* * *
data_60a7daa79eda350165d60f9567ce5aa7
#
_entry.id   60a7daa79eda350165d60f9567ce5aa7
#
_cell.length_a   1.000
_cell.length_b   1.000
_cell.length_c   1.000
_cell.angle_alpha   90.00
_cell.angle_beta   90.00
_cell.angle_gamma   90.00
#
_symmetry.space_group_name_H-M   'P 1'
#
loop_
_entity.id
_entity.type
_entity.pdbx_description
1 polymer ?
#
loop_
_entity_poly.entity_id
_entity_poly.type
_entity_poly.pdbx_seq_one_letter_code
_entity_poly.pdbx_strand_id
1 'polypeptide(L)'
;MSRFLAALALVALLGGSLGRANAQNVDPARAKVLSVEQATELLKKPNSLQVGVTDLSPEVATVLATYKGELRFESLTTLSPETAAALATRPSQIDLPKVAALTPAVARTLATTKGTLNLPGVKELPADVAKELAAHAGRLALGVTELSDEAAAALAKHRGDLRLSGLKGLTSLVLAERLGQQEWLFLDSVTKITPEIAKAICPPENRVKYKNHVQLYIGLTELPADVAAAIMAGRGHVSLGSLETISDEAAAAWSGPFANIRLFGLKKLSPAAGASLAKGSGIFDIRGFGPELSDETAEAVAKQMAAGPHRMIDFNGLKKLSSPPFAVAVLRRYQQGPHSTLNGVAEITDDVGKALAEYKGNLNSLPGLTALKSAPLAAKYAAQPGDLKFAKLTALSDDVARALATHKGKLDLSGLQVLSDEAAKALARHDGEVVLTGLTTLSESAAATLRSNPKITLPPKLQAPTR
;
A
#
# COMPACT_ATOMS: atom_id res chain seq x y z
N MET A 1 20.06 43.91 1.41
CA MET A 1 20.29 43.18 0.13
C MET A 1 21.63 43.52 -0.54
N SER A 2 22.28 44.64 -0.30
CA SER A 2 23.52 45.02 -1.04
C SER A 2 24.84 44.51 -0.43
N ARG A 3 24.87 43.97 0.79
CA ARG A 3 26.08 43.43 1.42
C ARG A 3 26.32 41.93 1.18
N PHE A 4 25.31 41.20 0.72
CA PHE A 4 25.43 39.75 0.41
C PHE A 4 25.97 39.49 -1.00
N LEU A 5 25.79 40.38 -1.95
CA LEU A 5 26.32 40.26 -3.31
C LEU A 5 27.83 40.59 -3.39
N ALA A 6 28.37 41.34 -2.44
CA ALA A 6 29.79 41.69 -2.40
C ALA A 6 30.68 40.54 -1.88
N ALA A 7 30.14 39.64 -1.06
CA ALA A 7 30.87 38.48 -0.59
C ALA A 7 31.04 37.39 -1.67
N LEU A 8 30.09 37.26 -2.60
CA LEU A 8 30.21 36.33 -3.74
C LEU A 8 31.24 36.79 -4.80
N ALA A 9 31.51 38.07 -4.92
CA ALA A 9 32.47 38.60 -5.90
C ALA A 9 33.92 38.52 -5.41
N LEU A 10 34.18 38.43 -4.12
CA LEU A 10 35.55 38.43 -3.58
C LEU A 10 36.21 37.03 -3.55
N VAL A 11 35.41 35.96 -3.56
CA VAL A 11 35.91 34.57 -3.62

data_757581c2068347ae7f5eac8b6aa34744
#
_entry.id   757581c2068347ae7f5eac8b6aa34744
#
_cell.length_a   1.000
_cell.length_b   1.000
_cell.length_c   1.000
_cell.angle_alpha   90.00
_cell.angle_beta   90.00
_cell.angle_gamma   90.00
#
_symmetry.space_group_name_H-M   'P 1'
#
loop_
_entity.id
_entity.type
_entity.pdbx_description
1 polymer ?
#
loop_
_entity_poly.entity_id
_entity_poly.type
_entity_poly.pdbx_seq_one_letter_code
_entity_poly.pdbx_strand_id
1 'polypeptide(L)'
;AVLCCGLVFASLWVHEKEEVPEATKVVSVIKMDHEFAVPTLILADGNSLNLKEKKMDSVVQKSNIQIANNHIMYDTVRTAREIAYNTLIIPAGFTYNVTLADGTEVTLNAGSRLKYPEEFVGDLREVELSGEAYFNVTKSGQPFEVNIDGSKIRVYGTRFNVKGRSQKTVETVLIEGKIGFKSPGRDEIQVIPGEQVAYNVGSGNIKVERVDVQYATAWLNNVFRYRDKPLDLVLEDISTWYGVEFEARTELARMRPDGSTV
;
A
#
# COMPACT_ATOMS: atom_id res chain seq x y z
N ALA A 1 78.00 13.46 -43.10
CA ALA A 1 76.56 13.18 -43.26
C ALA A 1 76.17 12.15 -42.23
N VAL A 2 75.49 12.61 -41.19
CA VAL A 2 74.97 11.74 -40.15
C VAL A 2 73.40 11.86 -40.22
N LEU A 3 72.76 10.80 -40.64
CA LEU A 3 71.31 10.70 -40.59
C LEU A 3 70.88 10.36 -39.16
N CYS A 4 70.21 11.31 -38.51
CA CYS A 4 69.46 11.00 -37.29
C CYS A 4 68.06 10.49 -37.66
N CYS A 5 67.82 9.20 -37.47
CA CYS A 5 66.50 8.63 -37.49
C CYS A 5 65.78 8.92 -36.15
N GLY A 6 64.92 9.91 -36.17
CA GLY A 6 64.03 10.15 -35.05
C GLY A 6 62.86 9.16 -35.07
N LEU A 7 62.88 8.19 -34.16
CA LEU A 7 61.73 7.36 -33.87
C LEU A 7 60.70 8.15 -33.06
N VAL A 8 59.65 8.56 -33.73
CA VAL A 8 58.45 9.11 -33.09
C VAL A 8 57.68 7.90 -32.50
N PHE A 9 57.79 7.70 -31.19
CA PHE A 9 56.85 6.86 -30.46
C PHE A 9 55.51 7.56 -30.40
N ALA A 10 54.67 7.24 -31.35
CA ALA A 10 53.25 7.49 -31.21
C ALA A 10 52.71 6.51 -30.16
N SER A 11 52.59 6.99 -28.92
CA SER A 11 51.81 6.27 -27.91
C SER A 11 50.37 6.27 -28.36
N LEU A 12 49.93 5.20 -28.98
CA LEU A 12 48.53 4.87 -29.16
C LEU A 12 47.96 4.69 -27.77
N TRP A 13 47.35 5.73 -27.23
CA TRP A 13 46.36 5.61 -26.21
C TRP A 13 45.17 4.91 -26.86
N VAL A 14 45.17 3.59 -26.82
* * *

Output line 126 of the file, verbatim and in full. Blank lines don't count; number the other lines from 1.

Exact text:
N LEU A 12 49.93 5.20 -28.98